i gave my brother’s wife an orange
and bound our souls,
hers and mine.
not a whole orange,
less than half –
all she could bear.
loving her so long,
i stood dumb, mute
at her whispered,
“i love you.”
i gave her an orange,
she slept, and
my heart broke.
i gave my
ask that you dream.
Up! Get up, young man, there’s nothing wrong with you
That I can tell. You’ve no call laying sunken still
Three days dead in the evening heat and morning dew,
The jungle creeping in on you to work it’s green-eyed will.
Him I understand, laying slack against the wall,
No head, no legs, no arms, a bloodless shredded sack.
He grappled with a satchel charge, left nothing else at all.
A tattered scrim of dusky skin informs me he is black.
God’s gift of
we may, if we dare,
sample the adhering ether
outside the scrim
slow as time,
one hand, one hook –
glimpse, a flick –
flash vision – Tantalus
by Jerry Vilhotti, from his collection of literary precis
([email]vilhotti [at] peoplepc [dot] com[/email])
When Tom was searching for Christ in Northshredder New York, where he and his third wife, a Boston “blue blood person”, had spent a year at The Society of Followers to get rid of the dirt they felt within themselves which was making the dark shadow on their souls grow, he reasoned that indeed Christ had feigned a limp, something like the one he had due to the polio that had ravaged his baby body to leave its affect on a twisted shrunken leg with a million pimples to colonize the upper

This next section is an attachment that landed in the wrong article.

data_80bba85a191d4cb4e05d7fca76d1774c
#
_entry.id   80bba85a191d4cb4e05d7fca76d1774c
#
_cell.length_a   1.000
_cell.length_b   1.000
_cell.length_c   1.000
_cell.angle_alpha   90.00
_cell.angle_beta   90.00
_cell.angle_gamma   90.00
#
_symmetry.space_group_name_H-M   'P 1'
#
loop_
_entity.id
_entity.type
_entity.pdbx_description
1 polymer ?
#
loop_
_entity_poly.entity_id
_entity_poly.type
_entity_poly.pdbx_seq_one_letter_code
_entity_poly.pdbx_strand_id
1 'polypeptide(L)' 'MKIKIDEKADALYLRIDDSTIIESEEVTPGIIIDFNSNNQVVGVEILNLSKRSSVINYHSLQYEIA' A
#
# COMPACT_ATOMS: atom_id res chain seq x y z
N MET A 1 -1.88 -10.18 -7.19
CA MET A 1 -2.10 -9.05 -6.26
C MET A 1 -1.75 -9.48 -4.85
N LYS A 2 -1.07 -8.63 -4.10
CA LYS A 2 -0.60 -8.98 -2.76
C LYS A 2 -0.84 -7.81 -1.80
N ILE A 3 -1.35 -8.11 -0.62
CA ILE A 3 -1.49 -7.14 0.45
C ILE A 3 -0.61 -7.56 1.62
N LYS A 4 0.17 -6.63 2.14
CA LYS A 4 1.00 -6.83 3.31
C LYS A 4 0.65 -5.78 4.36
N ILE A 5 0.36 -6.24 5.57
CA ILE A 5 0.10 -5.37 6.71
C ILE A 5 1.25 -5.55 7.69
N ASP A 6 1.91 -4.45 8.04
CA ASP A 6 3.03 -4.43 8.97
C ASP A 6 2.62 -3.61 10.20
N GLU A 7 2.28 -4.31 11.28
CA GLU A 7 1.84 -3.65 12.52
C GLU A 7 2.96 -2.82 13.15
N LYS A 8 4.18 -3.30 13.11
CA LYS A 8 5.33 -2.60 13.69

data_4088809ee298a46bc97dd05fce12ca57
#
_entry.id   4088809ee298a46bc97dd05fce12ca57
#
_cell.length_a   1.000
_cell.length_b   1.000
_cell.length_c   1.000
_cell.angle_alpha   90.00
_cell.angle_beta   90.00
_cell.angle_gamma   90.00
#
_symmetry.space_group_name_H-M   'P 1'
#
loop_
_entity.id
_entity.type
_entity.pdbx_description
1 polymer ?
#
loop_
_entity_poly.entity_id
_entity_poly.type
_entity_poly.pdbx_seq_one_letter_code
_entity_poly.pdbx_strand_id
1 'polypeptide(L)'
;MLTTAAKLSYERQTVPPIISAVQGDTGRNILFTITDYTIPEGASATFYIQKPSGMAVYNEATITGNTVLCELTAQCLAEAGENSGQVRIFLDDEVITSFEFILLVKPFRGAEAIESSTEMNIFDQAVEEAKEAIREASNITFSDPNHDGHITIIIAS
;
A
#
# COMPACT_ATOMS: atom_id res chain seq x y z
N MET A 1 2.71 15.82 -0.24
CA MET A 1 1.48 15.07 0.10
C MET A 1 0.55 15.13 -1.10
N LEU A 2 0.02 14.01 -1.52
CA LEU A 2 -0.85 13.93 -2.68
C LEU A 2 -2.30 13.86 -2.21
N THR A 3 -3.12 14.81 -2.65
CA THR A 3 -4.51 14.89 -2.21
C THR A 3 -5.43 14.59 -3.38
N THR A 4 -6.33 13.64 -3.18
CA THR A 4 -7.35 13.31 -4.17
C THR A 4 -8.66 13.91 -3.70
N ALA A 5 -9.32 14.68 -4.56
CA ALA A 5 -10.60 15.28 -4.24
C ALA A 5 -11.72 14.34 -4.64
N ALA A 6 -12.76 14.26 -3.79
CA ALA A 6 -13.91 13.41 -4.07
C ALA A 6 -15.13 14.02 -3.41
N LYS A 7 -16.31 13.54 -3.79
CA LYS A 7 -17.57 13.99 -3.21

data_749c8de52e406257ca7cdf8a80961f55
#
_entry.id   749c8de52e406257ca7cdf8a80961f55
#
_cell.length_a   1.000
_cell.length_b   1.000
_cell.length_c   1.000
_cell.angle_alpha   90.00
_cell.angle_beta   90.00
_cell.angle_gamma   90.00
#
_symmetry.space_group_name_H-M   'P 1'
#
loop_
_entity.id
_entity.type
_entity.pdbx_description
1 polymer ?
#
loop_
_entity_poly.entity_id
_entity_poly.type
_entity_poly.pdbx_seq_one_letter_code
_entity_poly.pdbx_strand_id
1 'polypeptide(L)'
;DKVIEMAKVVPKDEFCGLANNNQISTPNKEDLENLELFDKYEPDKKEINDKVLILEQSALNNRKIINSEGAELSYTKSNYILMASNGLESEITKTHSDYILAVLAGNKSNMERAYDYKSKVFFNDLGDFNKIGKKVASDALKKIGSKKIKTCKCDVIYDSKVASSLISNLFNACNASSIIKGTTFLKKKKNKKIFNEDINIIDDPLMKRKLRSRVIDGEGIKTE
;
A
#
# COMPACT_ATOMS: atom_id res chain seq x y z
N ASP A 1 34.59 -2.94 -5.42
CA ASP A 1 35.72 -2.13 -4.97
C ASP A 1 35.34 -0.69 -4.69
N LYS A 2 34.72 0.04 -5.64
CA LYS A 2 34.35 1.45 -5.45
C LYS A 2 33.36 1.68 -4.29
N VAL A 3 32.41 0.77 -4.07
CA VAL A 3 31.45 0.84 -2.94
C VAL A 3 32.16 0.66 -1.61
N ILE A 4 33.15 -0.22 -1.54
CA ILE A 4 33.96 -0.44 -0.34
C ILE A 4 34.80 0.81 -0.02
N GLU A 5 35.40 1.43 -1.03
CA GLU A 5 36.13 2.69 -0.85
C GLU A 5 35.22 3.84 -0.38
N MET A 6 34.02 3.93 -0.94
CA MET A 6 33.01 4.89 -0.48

Doc came prepared. He was wearing a parka and a heavy sweater when he got off the airplane. He had two big carry on bags and a huge duffle. Why did you bring all this stuff? I asked him. Doc looked puzzled. I left half of it at home, he said.
The next morning, we got up early and drove up to the property that Jake and I owned in the foothills of the Sierras. Our cabin was on the edge of the forest high above a lake. From the deck, we had a panoramic view oft he lake and the surrounding hills.
I had borrowed Jake’s truck so that I could transport several four by eight foot siding panels to replace the ones on the north end of the cabin that the porcupines had chewed up. Doc asked what porcupines found that was good to eat in wood siding, and I said it was the glue.